Your life is probably filled with goods, gear and gadgets that traveled the world before landing in your hands.
From electronics to machinery to vehicles, most U.S. imports arrive through ports. Beyond American shores, 90 percent of all global trade runs over the oceans via container vessels, tanker ships and bulk freighters that carry grains, cement or similar unpackaged cargos.
A.P. Moller – Maersk, an integrated transport and logistics company, has achieved 19 percent global capacity market share. By linking manufacturers to retailers to far-flung consumers, Maersk helps anchor the global supply chain, making sure it keeps moving swiftly and smartly.
“Our position and responsibility in global trade gives us a great purpose,” says Ibrahim Gokcen, Maersk’s chief digital officer.
The Danish company relies on Microsoft’s cloud computing services and Azure platform to eliminate bottlenecks in the supply chain. It is digitizing customer interactions, as well as its fleet of more than 700 vessels to better see and predict the locations of cargo and ships.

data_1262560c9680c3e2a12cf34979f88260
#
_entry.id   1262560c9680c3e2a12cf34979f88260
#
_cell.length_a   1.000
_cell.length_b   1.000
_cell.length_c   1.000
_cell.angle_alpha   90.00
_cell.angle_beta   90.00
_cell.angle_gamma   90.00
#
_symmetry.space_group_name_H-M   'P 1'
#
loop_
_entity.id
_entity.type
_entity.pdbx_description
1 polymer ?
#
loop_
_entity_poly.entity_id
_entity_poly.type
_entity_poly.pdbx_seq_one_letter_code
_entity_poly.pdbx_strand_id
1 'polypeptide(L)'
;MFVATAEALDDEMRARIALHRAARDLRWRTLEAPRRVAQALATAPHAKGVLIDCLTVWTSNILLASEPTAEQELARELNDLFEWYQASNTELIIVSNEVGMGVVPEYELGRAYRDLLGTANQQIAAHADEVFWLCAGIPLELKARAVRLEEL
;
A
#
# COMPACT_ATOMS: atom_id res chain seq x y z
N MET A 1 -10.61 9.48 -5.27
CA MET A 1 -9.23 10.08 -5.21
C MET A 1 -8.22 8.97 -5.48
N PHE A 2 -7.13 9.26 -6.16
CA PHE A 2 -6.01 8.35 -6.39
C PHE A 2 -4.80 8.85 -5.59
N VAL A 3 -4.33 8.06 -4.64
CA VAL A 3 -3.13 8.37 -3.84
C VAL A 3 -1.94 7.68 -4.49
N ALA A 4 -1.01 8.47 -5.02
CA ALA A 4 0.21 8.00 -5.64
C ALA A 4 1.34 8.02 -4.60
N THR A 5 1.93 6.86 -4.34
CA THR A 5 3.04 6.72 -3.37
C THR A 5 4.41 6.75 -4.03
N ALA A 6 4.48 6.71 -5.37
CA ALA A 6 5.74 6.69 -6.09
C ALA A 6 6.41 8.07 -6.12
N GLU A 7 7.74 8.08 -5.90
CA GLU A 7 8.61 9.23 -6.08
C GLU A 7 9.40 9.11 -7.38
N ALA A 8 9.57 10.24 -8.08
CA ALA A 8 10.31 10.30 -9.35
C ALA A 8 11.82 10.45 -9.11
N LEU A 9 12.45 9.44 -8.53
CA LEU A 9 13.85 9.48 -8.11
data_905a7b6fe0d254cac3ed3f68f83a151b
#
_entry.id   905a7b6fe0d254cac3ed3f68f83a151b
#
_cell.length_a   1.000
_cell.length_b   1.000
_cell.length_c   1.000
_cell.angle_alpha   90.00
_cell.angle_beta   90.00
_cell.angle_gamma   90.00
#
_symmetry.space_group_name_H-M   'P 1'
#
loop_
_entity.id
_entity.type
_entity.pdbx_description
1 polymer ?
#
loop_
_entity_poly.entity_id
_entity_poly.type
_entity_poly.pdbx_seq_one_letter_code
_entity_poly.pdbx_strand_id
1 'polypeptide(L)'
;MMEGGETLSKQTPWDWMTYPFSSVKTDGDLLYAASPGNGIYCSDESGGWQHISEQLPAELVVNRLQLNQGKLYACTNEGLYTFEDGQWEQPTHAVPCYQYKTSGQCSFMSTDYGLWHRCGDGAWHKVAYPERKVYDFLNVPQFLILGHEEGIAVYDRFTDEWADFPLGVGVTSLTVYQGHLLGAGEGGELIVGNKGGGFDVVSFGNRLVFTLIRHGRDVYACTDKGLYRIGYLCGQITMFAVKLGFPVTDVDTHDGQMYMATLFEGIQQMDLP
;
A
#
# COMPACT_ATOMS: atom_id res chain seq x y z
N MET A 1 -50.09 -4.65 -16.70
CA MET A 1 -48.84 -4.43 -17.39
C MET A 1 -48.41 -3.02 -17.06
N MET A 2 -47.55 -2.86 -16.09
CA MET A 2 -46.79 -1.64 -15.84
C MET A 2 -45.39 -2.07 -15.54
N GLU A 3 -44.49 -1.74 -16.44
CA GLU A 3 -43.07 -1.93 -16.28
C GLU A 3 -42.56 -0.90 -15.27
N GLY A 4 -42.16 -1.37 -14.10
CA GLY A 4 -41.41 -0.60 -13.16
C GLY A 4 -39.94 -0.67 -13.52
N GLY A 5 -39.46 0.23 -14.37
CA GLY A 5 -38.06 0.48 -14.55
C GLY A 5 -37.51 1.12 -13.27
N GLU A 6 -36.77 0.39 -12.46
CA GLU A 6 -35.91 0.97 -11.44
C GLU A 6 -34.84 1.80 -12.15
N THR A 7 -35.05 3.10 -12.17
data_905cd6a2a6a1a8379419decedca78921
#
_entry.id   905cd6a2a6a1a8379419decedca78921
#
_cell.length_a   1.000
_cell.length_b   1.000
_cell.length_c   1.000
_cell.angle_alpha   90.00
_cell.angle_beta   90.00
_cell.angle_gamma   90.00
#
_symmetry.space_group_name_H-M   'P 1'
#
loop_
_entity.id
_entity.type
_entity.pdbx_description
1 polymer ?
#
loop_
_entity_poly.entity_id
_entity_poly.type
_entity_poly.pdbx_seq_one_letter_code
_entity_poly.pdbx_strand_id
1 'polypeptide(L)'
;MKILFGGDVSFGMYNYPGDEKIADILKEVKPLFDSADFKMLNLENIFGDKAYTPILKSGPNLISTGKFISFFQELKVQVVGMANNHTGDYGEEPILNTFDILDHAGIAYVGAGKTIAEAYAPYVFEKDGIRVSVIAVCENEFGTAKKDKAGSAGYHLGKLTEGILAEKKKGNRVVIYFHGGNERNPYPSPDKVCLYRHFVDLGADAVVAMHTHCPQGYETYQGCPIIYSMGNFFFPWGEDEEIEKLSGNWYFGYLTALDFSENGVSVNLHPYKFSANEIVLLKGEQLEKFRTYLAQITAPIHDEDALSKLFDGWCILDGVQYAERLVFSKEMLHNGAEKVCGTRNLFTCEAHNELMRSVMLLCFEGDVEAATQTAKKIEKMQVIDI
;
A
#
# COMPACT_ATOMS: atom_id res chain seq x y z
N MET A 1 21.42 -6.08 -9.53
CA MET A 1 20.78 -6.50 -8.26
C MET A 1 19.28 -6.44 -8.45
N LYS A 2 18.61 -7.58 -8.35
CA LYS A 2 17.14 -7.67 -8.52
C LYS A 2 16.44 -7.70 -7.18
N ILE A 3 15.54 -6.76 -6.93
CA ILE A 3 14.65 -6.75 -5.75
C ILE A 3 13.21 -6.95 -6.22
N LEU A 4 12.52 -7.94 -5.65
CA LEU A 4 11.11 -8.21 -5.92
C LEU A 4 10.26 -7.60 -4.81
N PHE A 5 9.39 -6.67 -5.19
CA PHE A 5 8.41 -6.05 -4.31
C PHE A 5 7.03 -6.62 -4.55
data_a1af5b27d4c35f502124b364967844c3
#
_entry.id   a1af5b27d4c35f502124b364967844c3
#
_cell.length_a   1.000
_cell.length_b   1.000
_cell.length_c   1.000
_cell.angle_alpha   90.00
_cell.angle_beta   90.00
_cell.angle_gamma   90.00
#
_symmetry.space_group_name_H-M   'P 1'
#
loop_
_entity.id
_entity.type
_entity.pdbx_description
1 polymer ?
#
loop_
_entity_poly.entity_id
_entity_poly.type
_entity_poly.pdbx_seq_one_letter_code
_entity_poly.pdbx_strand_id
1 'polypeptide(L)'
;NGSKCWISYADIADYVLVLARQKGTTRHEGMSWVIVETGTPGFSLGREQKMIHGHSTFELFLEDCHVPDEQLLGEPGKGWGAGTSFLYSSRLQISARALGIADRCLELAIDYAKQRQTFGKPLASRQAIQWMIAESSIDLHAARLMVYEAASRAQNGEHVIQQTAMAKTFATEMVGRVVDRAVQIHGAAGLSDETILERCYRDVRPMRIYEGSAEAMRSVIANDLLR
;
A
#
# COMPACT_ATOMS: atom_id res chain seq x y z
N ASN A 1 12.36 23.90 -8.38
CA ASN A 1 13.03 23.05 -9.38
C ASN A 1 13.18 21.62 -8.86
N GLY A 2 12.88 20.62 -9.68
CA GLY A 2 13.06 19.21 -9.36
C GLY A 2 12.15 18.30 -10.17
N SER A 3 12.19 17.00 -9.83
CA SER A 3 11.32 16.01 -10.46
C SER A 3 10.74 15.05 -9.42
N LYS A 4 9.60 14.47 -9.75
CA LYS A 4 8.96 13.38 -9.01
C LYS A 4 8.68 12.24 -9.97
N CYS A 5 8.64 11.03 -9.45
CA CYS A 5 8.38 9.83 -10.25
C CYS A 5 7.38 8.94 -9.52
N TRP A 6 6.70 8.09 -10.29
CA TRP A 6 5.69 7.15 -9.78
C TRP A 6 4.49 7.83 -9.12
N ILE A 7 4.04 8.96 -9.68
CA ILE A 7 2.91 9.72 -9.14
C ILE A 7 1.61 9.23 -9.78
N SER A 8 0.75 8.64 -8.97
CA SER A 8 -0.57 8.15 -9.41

At the same time, Maersk is digitizing vast seas of trade documents, removing the physical paper flow that can choke the supply chain by delaying when containers are loaded into vessels, when they reach their appointed ports or when they clear customs.
“The magic is really if you digitize these parts of the business then we can create a collaborative port environment where all the players that are interacting within that port can automatically exchange information, and make decisions, making the whole port ecosystem much more efficient,” Gokcen says.
Those waves of data – harnessed through advanced analytics, machine learning and AI – allow Maersk to forecast supply and demand, foresee shipping disruptions or predict equipment failures.
“The problems we solve,” Gokcen says, “have direct impact to populations, to the world GDP (and) to how people receive their cargo.”